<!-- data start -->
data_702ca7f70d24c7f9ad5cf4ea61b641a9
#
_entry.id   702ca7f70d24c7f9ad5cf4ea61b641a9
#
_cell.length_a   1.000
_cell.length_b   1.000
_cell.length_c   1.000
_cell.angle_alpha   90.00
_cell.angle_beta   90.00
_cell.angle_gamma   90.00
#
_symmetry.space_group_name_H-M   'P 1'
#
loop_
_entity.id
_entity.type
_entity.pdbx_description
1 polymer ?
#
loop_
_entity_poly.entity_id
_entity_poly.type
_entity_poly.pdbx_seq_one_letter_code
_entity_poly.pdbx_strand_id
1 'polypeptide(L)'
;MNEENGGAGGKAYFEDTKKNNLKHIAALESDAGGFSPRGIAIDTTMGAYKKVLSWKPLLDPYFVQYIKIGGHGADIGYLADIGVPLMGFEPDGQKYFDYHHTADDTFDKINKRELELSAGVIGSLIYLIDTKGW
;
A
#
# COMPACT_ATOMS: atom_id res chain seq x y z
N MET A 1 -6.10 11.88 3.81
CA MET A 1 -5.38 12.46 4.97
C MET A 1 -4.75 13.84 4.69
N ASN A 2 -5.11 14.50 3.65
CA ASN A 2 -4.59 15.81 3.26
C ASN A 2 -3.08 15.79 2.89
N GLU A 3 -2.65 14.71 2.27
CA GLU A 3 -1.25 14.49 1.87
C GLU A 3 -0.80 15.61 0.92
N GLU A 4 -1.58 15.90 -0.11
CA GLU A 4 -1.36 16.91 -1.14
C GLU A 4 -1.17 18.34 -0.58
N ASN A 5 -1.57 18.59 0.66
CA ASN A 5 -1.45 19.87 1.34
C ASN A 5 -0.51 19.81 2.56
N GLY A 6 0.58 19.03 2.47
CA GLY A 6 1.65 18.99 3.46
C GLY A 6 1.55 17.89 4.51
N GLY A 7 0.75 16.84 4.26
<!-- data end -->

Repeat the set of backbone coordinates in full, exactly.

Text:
data_702ca7f70d24c7f9ad5cf4ea61b641a9
#
_entry.id   702ca7f70d24c7f9ad5cf4ea61b641a9
#
_cell.length_a   1.000
_cell.length_b   1.000
_cell.length_c   1.000
_cell.angle_alpha   90.00
_cell.angle_beta   90.00
_cell.angle_gamma   90.00
#
_symmetry.space_group_name_H-M   'P 1'
#
loop_
_entity.id
_entity.type
_entity.pdbx_description
1 polymer ?
#
loop_
_entity_poly.entity_id
_entity_poly.type
_entity_poly.pdbx_seq_one_letter_code
_entity_poly.pdbx_strand_id
1 'polypeptide(L)'
;MNEENGGAGGKAYFEDTKKNNLKHIAALESDAGGFSPRGIAIDTTMGAYKKVLSWKPLLDPYFVQYIKIGGHGADIGYLADIGVPLMGFEPDGQKYFDYHHTADDTFDKINKRELELSAGVIGSLIYLIDTKGW
;
A
#
# COMPACT_ATOMS: atom_id res chain seq x y z
N MET A 1 -6.10 11.88 3.81
CA MET A 1 -5.38 12.46 4.97
C MET A 1 -4.75 13.84 4.69
N ASN A 2 -5.11 14.50 3.65
CA ASN A 2 -4.59 15.81 3.26
C ASN A 2 -3.08 15.79 2.89
N GLU A 3 -2.65 14.71 2.27
CA GLU A 3 -1.25 14.49 1.87
C GLU A 3 -0.80 15.61 0.92
N GLU A 4 -1.58 15.90 -0.11
CA GLU A 4 -1.36 16.91 -1.14
C GLU A 4 -1.17 18.34 -0.58
N ASN A 5 -1.57 18.59 0.66
CA ASN A 5 -1.45 19.87 1.34
C ASN A 5 -0.51 19.81 2.56
N GLY A 6 0.58 19.03 2.47
CA GLY A 6 1.65 18.99 3.46
C GLY A 6 1.55 17.89 4.51
N GLY A 7 0.75 16.84 4.26